Nine soldiers from the Vermont Army National Guard are now stationed at Maryland's Fort Meade as part of a year-long deployment supporting U.S. Army Cyber Command. 

One guardsman on the deployment, Col. Bill Wagner, tells Vermont Edition that even after a month of training, it's unclear what the small Vermont contingent will do day-to-day during the year-long missions.

"Meal kits" aim to make cooking meals at home easier and less time-consuming. We're looking at the promise and reality of meal kits and Vermont-grown alternatives.
Unsplash

"Meal kit" services are an increasingly popular way to put dinner on the table, delivering everything you need to prepare a meal in a single box of ready-to-cook ingredients.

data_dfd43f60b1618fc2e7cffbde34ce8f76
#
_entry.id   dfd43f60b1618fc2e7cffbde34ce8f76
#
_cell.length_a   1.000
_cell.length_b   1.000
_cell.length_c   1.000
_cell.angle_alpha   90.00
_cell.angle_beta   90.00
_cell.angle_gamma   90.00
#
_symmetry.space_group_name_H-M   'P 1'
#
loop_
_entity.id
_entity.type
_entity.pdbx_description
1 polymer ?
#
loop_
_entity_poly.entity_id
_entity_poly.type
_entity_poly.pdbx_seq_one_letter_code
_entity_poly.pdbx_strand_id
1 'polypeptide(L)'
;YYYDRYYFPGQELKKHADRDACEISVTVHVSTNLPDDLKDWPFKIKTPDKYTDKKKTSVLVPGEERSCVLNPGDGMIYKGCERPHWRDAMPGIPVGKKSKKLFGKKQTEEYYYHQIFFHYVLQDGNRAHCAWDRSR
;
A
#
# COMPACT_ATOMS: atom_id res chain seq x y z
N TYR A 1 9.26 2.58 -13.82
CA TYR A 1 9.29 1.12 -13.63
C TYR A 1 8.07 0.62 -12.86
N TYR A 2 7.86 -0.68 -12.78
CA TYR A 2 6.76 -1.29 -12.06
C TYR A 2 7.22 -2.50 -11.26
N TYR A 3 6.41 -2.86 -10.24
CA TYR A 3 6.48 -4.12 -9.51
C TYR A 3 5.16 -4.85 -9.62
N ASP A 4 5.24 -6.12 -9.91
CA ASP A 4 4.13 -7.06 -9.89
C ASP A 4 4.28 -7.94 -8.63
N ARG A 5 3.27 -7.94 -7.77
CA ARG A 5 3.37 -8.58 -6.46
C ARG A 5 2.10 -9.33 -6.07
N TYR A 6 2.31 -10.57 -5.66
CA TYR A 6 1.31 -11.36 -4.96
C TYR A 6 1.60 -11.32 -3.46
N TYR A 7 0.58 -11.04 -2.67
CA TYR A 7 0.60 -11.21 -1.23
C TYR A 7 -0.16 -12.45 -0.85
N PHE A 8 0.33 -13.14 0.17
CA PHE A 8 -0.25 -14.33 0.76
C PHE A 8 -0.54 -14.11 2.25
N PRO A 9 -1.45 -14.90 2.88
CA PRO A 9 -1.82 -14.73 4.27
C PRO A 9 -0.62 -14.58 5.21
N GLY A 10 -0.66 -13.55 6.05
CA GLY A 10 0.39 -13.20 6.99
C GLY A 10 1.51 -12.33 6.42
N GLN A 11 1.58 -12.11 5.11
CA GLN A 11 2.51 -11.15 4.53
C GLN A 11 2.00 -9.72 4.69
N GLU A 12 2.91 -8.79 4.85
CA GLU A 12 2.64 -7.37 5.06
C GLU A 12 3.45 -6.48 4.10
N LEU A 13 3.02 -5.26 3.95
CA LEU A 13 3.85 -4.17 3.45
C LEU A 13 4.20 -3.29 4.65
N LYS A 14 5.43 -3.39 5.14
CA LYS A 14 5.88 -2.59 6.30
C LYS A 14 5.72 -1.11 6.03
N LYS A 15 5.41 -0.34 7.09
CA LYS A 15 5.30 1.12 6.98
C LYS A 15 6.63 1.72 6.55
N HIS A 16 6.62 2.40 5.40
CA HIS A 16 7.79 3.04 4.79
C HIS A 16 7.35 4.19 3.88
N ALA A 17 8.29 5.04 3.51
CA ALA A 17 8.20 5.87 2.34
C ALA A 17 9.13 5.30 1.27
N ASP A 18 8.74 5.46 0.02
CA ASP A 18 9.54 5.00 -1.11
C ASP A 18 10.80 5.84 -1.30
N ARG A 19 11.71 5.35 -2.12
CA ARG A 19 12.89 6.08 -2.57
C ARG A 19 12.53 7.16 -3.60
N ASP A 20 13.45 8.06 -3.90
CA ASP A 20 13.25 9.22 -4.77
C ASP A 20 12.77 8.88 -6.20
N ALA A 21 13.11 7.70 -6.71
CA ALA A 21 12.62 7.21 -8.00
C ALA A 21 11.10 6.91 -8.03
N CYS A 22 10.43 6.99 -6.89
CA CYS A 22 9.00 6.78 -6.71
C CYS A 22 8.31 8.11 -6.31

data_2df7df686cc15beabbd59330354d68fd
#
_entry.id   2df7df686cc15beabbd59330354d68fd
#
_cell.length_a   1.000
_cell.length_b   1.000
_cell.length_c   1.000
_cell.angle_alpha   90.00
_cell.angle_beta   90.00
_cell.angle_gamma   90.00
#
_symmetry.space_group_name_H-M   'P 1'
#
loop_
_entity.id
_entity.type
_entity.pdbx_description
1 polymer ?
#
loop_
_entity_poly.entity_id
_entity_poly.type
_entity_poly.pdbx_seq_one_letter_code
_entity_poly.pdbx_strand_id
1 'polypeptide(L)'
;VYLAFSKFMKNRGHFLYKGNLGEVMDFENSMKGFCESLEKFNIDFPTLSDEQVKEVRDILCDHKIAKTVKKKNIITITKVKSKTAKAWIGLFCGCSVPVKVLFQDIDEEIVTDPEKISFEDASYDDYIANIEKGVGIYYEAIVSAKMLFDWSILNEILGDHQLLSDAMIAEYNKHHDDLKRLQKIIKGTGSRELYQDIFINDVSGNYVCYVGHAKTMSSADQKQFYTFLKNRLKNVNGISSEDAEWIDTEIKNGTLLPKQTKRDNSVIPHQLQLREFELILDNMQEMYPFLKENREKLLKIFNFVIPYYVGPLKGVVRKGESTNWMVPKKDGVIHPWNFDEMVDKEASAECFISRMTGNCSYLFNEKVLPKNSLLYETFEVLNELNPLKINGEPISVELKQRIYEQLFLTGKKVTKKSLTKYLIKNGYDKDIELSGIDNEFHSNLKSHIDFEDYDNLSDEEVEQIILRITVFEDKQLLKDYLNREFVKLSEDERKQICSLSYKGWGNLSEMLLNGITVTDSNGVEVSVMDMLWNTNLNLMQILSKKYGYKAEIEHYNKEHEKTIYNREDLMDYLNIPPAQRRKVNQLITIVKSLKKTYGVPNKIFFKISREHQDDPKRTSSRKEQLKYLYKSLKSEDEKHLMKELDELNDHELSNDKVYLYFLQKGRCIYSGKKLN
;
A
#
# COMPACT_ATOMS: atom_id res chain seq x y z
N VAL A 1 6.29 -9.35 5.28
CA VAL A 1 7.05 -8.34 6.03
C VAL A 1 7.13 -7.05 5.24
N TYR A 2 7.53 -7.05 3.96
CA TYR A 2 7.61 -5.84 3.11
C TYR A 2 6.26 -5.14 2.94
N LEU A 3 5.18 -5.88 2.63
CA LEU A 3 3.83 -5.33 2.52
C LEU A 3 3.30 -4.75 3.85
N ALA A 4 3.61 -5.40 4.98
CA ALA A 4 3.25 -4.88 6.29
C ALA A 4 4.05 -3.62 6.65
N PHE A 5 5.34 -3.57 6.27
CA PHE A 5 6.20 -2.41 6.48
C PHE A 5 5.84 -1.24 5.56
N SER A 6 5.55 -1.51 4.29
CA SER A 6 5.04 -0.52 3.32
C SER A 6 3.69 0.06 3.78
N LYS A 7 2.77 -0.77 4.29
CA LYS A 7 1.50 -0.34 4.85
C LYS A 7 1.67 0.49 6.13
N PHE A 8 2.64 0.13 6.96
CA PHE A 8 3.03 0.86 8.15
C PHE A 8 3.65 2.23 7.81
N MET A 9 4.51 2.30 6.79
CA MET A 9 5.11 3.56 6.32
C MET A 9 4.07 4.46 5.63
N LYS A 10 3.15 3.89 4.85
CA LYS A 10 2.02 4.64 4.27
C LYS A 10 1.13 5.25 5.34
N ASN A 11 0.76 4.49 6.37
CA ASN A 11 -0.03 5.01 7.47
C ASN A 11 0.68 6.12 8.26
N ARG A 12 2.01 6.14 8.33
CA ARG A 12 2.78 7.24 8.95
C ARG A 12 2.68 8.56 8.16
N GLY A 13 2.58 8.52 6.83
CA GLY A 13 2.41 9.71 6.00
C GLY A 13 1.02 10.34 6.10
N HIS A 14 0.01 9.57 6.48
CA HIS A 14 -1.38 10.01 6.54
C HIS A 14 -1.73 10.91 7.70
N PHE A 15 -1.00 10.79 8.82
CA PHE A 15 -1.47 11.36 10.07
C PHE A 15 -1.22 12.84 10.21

But what about finding time to cook and confidence in the kitchen? Do meal kits really save time, and do they help you eat fresh and local? We're talking about meal kits and Vermont's home-grown alternatives.

5G networks would require new antennas on existing telecommunication towers.
Emanuele D'Amico / iStock

The promises of 5G - the fifth-generation cellular technology - are incredibly fast speeds and the ability to connect thousands of devices at once. But according to the state's chief of telecommunications Vermonters hoping the technology will bring much-delayed broadband and cellular coverage to rural areas of the state will be disappointed.

An aerial shot of the House floor on the opening day of the Vermont Legislature in 2019.
Oliver Parini / For VPR

Vermont's House of Representatives is one of the few House chambers in the country that doesn't use an electronic voting system to tally roll call.

Chittenden Rep. Jim Harrison wants to change that and is sponsoring a bill to implement an electronic voting system as early as next year. 

A row of six phones, each served by a different carrier with a variety of wires.
John Dillon / VPR